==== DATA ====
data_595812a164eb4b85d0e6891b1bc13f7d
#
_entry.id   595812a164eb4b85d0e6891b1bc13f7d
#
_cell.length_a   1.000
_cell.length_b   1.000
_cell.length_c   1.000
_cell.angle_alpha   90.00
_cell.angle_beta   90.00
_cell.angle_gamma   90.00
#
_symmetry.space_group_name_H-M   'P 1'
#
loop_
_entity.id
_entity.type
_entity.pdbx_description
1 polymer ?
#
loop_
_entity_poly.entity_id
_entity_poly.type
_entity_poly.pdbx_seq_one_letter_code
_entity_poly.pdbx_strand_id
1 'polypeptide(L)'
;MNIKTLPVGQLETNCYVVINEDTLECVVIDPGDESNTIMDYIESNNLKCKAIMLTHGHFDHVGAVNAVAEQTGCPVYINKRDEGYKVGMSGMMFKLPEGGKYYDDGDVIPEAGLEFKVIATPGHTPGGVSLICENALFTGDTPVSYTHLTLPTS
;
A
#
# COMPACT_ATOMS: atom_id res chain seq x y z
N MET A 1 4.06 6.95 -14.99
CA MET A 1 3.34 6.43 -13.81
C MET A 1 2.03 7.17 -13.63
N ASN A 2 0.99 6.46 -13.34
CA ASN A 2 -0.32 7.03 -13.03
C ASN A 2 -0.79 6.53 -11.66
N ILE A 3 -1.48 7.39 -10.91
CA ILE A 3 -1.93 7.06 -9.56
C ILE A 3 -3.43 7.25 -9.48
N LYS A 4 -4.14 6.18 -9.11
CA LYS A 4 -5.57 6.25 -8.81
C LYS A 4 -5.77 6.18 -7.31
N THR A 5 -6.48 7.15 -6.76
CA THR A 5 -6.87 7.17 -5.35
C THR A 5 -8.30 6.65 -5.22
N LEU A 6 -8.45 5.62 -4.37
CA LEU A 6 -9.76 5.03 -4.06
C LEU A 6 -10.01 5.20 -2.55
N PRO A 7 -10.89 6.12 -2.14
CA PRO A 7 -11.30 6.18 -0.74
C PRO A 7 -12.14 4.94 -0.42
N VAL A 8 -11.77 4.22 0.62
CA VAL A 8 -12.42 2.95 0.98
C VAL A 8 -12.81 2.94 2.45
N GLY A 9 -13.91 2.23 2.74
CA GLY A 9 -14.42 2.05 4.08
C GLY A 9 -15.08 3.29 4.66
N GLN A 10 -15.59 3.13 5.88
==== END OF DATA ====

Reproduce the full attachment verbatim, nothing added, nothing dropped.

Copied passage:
data_595812a164eb4b85d0e6891b1bc13f7d
#
_entry.id   595812a164eb4b85d0e6891b1bc13f7d
#
_cell.length_a   1.000
_cell.length_b   1.000
_cell.length_c   1.000
_cell.angle_alpha   90.00
_cell.angle_beta   90.00
_cell.angle_gamma   90.00
#
_symmetry.space_group_name_H-M   'P 1'
#
loop_
_entity.id
_entity.type
_entity.pdbx_description
1 polymer ?
#
loop_
_entity_poly.entity_id
_entity_poly.type
_entity_poly.pdbx_seq_one_letter_code
_entity_poly.pdbx_strand_id
1 'polypeptide(L)'
;MNIKTLPVGQLETNCYVVINEDTLECVVIDPGDESNTIMDYIESNNLKCKAIMLTHGHFDHVGAVNAVAEQTGCPVYINKRDEGYKVGMSGMMFKLPEGGKYYDDGDVIPEAGLEFKVIATPGHTPGGVSLICENALFTGDTPVSYTHLTLPTS
;
A
#
# COMPACT_ATOMS: atom_id res chain seq x y z
N MET A 1 4.06 6.95 -14.99
CA MET A 1 3.34 6.43 -13.81
C MET A 1 2.03 7.17 -13.63
N ASN A 2 0.99 6.46 -13.34
CA ASN A 2 -0.32 7.03 -13.03
C ASN A 2 -0.79 6.53 -11.66
N ILE A 3 -1.48 7.39 -10.91
CA ILE A 3 -1.93 7.06 -9.56
C ILE A 3 -3.43 7.25 -9.48
N LYS A 4 -4.14 6.18 -9.11
CA LYS A 4 -5.57 6.25 -8.81
C LYS A 4 -5.77 6.18 -7.31
N THR A 5 -6.48 7.15 -6.76
CA THR A 5 -6.87 7.17 -5.35
C THR A 5 -8.30 6.65 -5.22
N LEU A 6 -8.45 5.62 -4.37
CA LEU A 6 -9.76 5.03 -4.06
C LEU A 6 -10.01 5.20 -2.55
N PRO A 7 -10.89 6.12 -2.14
CA PRO A 7 -11.30 6.18 -0.74
C PRO A 7 -12.14 4.94 -0.42
N VAL A 8 -11.77 4.22 0.62
CA VAL A 8 -12.42 2.95 0.98
C VAL A 8 -12.81 2.94 2.45
N GLY A 9 -13.91 2.23 2.74
CA GLY A 9 -14.42 2.05 4.08
C GLY A 9 -15.08 3.29 4.66
N GLN A 10 -15.59 3.13 5.88